My brother shakes his head. “Not everyone.”
“Don’t say that,” I hiss. “You seriously want to sit here and tell me that you never wondered whether I was guilty?”
“Danny, I never have.”
His head snaps back as if I’ve punched him. “Look, jackass. I get why you’re angry. But save it for the people who are screwing you over. I never doubted you. Not for a second.”
Bullshit. How could anyone never doubt? I know better than anyone what happened that night. And all I do is sit around wondering what the hell happened. And what I missed.
“…It took me a while to get over the fact that sometimes shitty things just happen.”
“But…” It’s hard to put into words how much this bothers me. “This shitty thing must have an explanation. Doesn’t it kill you to not know why?”
“It did,” he admits. “But then I realized that it was killing me to be so angry about it. If I never get to know why, I still have to keep going, you know?”
(That last applies in many situations and DJ is right. At some point you have to move on from searching for reasons for things which cannot always be explained. This section spoke to me quite apart from the rest of the story actually.)
Even with all that, with all that good, it wasn’t enough for me. Just having the story being about a guy falsely accused of rape was a problem and no matter what happened after, it was too much for me to get past.
There was another issue I had with the story and it feeds in to my bigger complaint. (spoiler alert) In The Shameless Hour, Bella is assaulted by a group of frat boys who drug her and write sexual insults (eg slut, whore, etc) on her body in permanent marker. She eventually reports the assault to the Dean of the college and the college begins an investigation. Some action is commenced and Bella (with Lianne’s help) plans and executes a prank to gain some ‘justice’ for herself and other women badly treated by the frat. I said in my review:
The other thing which bothered me was that Whittaker’s comeuppance was incomplete. I gather this will be addressed in the next book (where Lianne will be the heroine) but I’d have preferred to know in this book. We talk a bit here about how the HEA often includes an element of emotional justice. I’m not sure Bella got her full measure here and she deserved to do so.
There was nothing in The Fifteenth Minute about Whittaker or the assault on Bella at all. Nothing. So was the message then that it was important to get full emotional justice for DJ but it was not for Bella? It feels kind of insulting. Didn’t Bella deserve her report to be treated seriously and fully investigated too? If it happened, why was it not important enough to say – in either her book or this one. In context, the girl is getting screwed over again and the guy wins. And in a female-centric genre, I struggled with that. In fact, the more I think about it, the more this contrast bothers me.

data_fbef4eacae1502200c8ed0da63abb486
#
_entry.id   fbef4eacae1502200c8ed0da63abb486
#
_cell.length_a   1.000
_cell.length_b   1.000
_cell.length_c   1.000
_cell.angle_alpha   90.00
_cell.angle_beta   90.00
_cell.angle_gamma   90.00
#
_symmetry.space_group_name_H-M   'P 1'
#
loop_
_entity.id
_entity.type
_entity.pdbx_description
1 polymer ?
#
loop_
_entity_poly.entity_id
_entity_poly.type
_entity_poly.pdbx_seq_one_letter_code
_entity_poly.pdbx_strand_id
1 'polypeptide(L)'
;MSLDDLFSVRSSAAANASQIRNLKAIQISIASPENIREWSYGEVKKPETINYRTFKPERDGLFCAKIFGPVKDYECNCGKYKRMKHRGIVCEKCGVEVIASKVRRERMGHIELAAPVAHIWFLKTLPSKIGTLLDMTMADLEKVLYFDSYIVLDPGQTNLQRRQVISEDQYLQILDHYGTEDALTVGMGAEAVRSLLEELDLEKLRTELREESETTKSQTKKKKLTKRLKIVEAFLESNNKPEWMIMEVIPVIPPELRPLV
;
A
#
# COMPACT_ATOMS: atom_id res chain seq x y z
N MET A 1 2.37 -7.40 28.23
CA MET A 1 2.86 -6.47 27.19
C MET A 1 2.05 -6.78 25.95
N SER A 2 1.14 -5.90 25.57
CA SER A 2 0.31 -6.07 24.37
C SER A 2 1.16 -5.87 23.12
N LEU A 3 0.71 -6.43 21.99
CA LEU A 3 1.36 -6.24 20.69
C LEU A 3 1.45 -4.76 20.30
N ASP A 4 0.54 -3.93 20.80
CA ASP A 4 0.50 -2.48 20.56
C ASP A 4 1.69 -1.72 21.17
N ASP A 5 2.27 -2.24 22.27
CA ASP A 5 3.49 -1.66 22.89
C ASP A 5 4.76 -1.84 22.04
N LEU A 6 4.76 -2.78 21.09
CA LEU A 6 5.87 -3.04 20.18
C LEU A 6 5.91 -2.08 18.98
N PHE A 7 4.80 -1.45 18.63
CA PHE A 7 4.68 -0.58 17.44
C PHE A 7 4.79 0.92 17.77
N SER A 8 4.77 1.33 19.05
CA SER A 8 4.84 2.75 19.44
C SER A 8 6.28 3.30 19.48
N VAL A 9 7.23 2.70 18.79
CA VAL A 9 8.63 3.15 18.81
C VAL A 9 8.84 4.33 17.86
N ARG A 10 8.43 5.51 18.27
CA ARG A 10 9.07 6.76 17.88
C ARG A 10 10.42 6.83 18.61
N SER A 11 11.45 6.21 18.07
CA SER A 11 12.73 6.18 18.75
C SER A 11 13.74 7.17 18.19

If I read books completely on their own, without any social context or political context, I could have happily enjoyed The Fifteenth Minute and recommended it to everyone as I usually do with your books. But I don’t read that way. And, frankly, I think your books deliberately highlight social issues so I think I’m not actually intended to read that way. I can see that the issue you highlighted is real (although I query the prevalence relative to genuine claims) and who am I to say that it “should not” be in a romance book? (Answer: no-one.) But I was really uncomfortable for the focus here to be shifted away from female empowerment, particularly after what happened to Bella and the lack of closure there.
I was hoping that by the time I finished writing my review I’d have a handle on my grade. But I really don’t know how to grade this one. The thing which bothered me pervaded the entire book. It’s difficult to set that aside in a meaningful way. And I’m a little concerned that to assign a grade/grade reduction would be somehow trivialising. (It is very possble I’m overthinking things at this point.) However, I gobbled up the book quickly (albeit with some discomfort) and the writing and much of the characterisations hit my good book buttons. If my review was a Facebook realtionship status it would say: It’s Complicated.